Taxes and Duties

With the enhancement of modern-day technology, information data is now accessible at the touch of a button all over the world. Gone are the times when authors had to bury themselves in copious amounts of paper to stay competitive. Information is now everywhere, accessible to practically anyone with electronic devices like smartphones, desktops, and other instruments. However, the current web pattern has harmed the publication and printing houses industries.

Goods & Services Tax

The popularity of e-books has been increasing rapidly, while the publishing business is struggling to stay up front. From July 1, 2017, the Goods and Services Tax (hereafter referred to as ‘GST’) went into effect. GST is an inter-stage, destination-based tax levied on each value-adding stage of the manufacturing process. The GST regime imposes a tax throughout every phase of the sale. The GST has eliminated the formerly relevant spiraling tax effect.

How is the GST amount decided?

The following rules will govern whether or not additional GST will apply to the products purchased by you:
GST amount: If applicable, the amount of GST collected from the customer depends on the category

Rates of GST on Books

The GST rate for books exists in HSN code chapter 49. In a meeting conducted on May 18, 2017, the GST committee voted on the GST rates for products and services, with GST introduced in India on July 1, 2017. The GST rate for the book is examined in-depth here.

GST is not applicable on:

  • Printed books, notably braille books and newspapers, as well as publications, calendars, atlases, charts, and globes, are all exempt from GST.
  • Brochures are subject to the GST rate:
  • Brochures, booklets, and other print materials are subject to the 5% GST rate, whether on individual pages or not.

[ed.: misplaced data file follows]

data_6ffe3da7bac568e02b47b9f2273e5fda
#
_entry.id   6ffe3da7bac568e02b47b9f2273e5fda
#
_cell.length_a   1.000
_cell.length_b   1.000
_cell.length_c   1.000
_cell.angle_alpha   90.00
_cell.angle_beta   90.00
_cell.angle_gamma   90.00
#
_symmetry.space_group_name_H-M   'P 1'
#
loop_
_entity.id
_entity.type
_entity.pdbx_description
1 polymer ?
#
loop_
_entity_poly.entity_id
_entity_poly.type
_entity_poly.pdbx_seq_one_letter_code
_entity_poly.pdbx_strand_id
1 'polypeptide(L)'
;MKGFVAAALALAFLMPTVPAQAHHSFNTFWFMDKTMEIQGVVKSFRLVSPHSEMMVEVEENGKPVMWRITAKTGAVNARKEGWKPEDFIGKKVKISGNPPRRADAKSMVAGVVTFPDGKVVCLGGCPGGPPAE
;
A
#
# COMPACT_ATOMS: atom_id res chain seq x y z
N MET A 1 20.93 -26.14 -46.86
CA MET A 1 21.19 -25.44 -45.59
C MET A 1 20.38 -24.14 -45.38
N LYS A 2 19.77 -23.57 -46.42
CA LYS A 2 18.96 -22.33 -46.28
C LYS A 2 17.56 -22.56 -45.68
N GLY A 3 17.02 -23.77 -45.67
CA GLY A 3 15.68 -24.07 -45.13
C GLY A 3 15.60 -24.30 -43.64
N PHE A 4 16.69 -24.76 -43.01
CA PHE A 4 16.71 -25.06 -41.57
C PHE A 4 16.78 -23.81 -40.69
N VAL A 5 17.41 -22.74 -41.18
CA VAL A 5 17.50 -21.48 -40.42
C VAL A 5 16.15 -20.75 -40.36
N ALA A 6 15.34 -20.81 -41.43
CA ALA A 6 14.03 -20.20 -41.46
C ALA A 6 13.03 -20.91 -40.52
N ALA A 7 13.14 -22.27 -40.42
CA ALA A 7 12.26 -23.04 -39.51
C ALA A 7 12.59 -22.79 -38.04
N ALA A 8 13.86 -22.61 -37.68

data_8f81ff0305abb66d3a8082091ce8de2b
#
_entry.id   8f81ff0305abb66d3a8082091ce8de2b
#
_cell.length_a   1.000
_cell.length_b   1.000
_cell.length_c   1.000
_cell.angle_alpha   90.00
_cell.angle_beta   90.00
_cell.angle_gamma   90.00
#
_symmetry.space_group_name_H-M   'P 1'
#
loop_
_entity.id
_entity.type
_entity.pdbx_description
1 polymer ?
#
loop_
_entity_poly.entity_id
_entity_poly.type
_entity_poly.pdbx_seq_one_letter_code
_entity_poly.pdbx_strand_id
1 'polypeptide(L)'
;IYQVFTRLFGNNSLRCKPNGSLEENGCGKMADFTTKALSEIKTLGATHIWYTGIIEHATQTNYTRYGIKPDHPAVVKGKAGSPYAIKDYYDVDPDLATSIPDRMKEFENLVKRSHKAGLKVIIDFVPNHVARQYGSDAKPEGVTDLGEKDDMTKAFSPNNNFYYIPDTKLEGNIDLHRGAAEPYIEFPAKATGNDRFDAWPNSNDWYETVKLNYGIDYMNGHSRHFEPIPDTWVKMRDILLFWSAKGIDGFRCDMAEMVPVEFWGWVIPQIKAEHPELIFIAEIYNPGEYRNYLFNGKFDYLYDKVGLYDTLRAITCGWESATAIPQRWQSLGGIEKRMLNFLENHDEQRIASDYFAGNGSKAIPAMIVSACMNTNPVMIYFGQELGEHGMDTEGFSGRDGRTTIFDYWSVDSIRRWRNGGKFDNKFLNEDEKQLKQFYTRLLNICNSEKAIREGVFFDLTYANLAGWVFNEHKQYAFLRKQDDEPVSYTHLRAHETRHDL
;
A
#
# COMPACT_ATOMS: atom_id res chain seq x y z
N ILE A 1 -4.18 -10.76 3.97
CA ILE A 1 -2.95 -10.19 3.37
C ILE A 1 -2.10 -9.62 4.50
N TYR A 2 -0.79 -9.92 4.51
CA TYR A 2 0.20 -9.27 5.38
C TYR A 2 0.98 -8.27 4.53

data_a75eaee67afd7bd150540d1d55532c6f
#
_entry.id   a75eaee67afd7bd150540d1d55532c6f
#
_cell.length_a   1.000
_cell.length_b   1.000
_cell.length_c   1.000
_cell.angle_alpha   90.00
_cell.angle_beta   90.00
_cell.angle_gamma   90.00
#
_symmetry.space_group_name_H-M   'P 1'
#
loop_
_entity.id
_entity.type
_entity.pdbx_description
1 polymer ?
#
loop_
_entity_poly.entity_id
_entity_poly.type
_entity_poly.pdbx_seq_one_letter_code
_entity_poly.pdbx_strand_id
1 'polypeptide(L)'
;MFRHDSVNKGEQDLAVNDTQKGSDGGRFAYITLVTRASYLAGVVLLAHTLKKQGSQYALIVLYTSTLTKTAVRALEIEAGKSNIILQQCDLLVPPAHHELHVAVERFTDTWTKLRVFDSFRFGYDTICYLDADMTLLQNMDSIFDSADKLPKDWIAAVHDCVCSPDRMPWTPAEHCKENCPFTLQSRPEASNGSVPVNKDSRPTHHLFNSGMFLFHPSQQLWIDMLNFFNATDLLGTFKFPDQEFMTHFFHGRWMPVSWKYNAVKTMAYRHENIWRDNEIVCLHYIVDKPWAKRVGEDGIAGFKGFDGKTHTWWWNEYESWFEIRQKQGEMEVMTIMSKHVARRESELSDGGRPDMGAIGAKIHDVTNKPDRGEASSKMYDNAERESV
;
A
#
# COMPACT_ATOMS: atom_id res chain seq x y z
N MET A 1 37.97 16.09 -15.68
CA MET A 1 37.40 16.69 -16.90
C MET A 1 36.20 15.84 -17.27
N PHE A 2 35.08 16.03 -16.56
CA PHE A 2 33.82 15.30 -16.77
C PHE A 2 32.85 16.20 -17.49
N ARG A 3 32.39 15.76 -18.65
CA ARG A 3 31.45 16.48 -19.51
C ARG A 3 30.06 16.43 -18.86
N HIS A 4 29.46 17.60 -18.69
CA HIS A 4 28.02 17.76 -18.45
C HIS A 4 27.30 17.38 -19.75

The GST rate is 12% for:

  • Graphic, sketching, or picture books for kids.
  • Music, whether printed or in a script, bound or unbound, with or without illustrations.
  • Other hard copies, newspapers, photos, and other printing sector products, as well as scripts, typescripts, and plans, are taxed at a rate of 12% GST.

Some of the things taxed at 12% GST include:

  • Stamp imprinted material; currencies; cheque forms; share, stock, or bond papers and equivalent documents of title; unsold postage, income, or similar tokens of existing or future issue in that they have, or will have, an acknowledged face rate.
  • Original piece manufacturing, economic, geographical, architectural, engineering, or other sketches; hand-written texts; digital reproductions on photosensitive paper; and duplicate copies of the preceding.
  • Cards, published or drawn; hard copy cards, with or without enclosures or embellishments, carrying personalized congratulations, greetings, or notifications.
  • Calendars, including chronological blocks, of any form, are printed.
The GST, like the previous Value Added Tax, includes the notion of Input Tax Credits (commonly known as ‘ITC’). Simply put, this implies that the ultimate product vendor must pay GST at the current rate but can seek credits for all GST paid by his suppliers. If GST was applied to the books, the author would have been entitled to receive ITC on the GST paid to its vendors. However, the issue of obtaining such credits does not emerge because there is no GST on books. As a result of the GST paid by the publisher’s suppliers, which is 12% on both paper and printing, the author’s expenses would rise.

The following explanation will help you understand the above arrangement:

Let’s say for ₹10,000, a publisher purchases commodities to publish a book. He must pay the relevant GST on the commodities, which is 18%. The cost of purchasing these commodities has now increased to ₹11800. The book will be priced at ₹15000 when sent for sale to vendors, depending on the economic value with all expenditures included. On the other hand, no GST applies to the books. As a result, the author is responsible for the extra amount of ₹1800, which becomes an additional expense. As a result, the proportion of indirect tax payments gets disrupted, and the publisher’s burden increases.
As a result, the publisher has little choice but to raise the price of the book to recoup the money he has paid.

Note:- We don’t impose any extra amount of tax on the products which is not mentioned in the rules of GST.